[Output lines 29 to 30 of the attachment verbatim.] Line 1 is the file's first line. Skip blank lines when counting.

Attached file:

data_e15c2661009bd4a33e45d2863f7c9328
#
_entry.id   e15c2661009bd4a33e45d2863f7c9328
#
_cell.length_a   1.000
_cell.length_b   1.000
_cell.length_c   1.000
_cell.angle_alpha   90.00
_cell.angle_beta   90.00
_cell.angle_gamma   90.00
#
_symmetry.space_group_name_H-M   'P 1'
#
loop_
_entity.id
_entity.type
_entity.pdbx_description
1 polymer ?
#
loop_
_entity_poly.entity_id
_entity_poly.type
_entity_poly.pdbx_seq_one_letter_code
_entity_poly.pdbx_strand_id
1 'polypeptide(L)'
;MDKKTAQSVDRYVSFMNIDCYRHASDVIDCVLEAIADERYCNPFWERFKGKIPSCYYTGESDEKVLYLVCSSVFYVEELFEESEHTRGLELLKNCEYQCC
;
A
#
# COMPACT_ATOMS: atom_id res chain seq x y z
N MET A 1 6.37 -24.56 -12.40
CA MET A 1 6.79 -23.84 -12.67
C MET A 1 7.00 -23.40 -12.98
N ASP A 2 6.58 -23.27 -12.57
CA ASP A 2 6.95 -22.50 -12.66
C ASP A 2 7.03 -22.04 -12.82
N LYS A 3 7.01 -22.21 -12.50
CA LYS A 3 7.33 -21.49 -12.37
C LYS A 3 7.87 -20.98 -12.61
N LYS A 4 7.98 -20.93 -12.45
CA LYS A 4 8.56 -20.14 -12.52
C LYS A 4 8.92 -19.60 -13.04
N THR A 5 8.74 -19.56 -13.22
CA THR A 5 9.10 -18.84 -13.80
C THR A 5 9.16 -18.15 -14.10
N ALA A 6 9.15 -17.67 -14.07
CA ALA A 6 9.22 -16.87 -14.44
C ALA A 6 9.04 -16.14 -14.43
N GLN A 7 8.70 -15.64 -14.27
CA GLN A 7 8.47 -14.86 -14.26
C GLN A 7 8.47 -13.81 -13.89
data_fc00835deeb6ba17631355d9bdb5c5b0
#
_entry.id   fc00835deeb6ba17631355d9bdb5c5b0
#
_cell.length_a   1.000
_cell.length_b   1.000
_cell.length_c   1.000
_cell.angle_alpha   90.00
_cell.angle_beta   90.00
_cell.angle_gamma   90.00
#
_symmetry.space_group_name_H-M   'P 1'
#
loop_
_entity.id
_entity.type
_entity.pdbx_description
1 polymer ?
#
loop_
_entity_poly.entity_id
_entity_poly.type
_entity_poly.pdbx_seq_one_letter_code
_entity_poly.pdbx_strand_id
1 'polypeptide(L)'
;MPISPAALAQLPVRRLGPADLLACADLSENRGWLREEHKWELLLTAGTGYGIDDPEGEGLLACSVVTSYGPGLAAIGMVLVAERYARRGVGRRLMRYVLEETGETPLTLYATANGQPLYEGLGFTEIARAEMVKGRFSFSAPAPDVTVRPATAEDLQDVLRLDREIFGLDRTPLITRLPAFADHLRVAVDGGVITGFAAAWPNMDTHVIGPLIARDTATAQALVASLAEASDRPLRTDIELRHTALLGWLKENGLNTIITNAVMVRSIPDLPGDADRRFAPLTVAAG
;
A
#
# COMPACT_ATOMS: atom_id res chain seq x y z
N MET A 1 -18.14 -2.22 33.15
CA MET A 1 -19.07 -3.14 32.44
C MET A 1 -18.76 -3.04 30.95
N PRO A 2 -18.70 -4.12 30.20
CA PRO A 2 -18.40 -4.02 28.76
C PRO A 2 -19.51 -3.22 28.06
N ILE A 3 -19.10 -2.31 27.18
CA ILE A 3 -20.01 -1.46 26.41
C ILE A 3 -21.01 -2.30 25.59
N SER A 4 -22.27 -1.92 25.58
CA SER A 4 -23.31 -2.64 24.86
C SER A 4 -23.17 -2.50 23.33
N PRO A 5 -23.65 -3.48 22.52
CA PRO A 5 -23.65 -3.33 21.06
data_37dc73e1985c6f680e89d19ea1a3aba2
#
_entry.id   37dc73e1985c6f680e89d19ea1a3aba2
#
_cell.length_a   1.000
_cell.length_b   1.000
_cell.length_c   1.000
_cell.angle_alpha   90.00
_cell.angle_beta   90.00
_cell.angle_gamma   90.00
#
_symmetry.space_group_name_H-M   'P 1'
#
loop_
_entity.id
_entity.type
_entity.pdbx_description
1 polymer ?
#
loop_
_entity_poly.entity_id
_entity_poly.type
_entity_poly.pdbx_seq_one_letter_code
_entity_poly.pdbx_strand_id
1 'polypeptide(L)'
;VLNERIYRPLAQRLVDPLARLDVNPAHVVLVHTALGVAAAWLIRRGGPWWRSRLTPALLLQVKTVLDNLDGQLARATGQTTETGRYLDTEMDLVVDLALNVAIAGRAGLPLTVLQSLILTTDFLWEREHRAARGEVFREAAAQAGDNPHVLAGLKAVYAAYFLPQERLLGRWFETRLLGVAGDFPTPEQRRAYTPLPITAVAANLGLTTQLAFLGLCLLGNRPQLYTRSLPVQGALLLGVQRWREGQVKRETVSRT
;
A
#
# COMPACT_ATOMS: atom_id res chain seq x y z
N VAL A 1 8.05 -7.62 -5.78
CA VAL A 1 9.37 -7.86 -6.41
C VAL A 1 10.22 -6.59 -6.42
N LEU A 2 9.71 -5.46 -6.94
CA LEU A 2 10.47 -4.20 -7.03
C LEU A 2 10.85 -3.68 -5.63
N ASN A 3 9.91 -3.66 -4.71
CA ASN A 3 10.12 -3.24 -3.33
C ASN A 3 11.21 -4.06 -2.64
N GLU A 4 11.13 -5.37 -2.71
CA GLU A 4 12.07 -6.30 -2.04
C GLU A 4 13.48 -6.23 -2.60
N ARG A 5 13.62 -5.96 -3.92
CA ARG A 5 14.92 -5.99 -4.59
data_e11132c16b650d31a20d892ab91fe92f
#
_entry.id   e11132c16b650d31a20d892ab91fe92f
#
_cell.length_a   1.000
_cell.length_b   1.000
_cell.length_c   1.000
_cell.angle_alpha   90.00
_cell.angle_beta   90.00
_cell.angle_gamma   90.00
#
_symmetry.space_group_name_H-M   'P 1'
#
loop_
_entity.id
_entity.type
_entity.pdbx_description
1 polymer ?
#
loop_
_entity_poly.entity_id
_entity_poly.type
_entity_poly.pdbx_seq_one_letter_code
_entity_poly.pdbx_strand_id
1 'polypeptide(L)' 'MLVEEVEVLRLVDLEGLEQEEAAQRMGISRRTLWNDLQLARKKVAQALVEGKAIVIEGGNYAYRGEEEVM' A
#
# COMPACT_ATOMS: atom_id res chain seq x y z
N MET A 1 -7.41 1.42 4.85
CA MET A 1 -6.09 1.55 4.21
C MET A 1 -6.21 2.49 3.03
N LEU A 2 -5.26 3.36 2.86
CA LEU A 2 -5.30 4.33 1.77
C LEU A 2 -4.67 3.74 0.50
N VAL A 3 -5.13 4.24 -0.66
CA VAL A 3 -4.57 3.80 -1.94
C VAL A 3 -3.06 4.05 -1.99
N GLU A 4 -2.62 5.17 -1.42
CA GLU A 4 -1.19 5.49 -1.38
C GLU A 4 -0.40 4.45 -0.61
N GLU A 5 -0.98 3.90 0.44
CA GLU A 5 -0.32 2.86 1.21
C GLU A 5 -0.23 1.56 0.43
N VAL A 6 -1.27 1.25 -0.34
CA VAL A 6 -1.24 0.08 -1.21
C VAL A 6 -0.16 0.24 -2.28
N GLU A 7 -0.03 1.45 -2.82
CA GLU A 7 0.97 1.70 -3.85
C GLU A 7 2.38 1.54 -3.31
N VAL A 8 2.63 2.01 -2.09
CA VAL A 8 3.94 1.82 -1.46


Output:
#
# COMPACT_ATOMS: atom_id res chain seq x y z